Chloe is 24 years old and from country Australia, and is seriously considering a change of name. She likes the sound of Chloe, but for some reason she can’t quite pinpoint, she has never felt entirely comfortable with her name.

She is now at the point where she really wants to pick a name and put an end to the wondering. With her parents’ blessing, she would like to legally change her name on her 25th birthday.

The name that Chloe is thinking of changing to is Claude. She likes the fact that it is unisex, short, and begins with the same KL sound as Chloe, so that she would get used to it quickly.

Chloe is studying in Europe, where the name Claude is easily accepted as a female name. However, she is planning on returning to Australia, and she worries that Claude may seem as if she chose it to be “exotic”.

In French, Claude is pronounced like KLODE, and in Australia most people would instinctively say it KLAWD, but that doesn’t bother Chloe. She doesn’t want to force a specific pronunciation on others, and is happy for people to say Claude in whatever way is natural to them. She realises that in Australia Claude would be seen as a man’s name, and an old man’s name at that, but she feels that its fusty old guy image will actually be fine on her.

Chloe thinks that if Claude seems too male, she could be Claudette or Claudie on paper, but be called Claude in everyday life. She has also thought of Clementine, named Clem, but her last name is Martin, and she doesn’t like the way that the m of Clem would run into the initial letter of her surname.

Chloe’s family is supportive of her, and she won’t pick a name they don’t like, or don’t think suits her. They are a family which often uses nicknames, and would probably be comfortable calling her by a different name.

When her parents were choosing baby names for her, her dad’s choice was Cate and her mother’s was Clare, so she would really like to stick with a name beginning with C. Chloe wouldn’t force a change on her family, and if they wanted to keep calling her Chloe, that would be fine.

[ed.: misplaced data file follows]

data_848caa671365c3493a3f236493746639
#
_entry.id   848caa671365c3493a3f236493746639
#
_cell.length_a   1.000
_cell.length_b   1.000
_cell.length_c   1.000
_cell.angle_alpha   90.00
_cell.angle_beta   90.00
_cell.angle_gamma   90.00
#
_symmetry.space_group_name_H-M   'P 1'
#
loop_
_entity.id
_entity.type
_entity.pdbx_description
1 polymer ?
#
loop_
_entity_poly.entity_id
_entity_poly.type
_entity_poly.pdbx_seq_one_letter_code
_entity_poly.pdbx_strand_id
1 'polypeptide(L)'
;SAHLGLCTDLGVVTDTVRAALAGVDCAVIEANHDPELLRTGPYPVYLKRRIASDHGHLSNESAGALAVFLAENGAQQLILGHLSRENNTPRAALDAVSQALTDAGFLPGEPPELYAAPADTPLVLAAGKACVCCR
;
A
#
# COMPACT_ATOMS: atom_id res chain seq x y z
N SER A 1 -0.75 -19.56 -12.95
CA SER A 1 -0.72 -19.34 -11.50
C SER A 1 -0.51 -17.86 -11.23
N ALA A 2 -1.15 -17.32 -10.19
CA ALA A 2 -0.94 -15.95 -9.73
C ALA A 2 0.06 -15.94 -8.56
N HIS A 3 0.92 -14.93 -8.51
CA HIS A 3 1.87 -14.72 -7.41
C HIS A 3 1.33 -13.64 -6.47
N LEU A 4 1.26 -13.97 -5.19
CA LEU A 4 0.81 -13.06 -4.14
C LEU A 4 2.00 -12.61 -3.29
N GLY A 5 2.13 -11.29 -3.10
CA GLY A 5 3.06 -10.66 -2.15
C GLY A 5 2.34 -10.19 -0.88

~ ~ ~ ~ ~ ~ ~ ~ ~ ~

Chloe, this is the first time someone has written into the blog about changing their name as an adult. I don’t have that much experience, but I’ll definitely do my best.

It occurs to me that although Chloe and Claude both begin with the same sound, and are similar in length, they are very different in style, and this might be a bigger change than it looks on paper.

I was curious to know whether people would readily accept an Australian woman named Claude, so I took a straw poll amongst my acquaintances. There seemed to be two responses: (1) Claude is obviously a man’s name; only an idiot would think a woman could be called Claude and (2) Claude is clearly a unisex name; you would have to be ignorant not to realise that Claude is a female name too. It seems like a name choice that could be polarising, attracting strong opinions.

For myself, I feel that I would immediately accept a French woman named Claude, but would be confused by an Australian one of that name. I can imagine you having conversations that go like this:

“Hello, my name is Claude”.

“Nice to meet you Claude. Why do you have a man’s name?”

“Actually Claude is a unisex name, and isn’t uncommon for women in France”.

“Oh I see. Why do you have a French name?”

It just seems like something that is always going to require explanation, and although that might not seem like a big deal now, remember that you would be Claude for more than fifty years to come, maybe even another seventy.

I do think it might be easier to cope with if you had an “official” girly name, but used Claude as a nickname. Then the conversations would be more like:

“Hi, my name’s Claude”.

“Nice to meet you, Claude. But isn’t that a guy’s name?”

“It’s short for Claudette. But I prefer being called Claude”.

I guess the only thing you would have to worry about is those people who respond with, “Oh Claudette is much prettier. I think I’ll just stick with Claudette, since that is your real name”. However, these would be an annoying minority, and you seem like a very easy-going person who doesn’t get all huffy about their name anyway.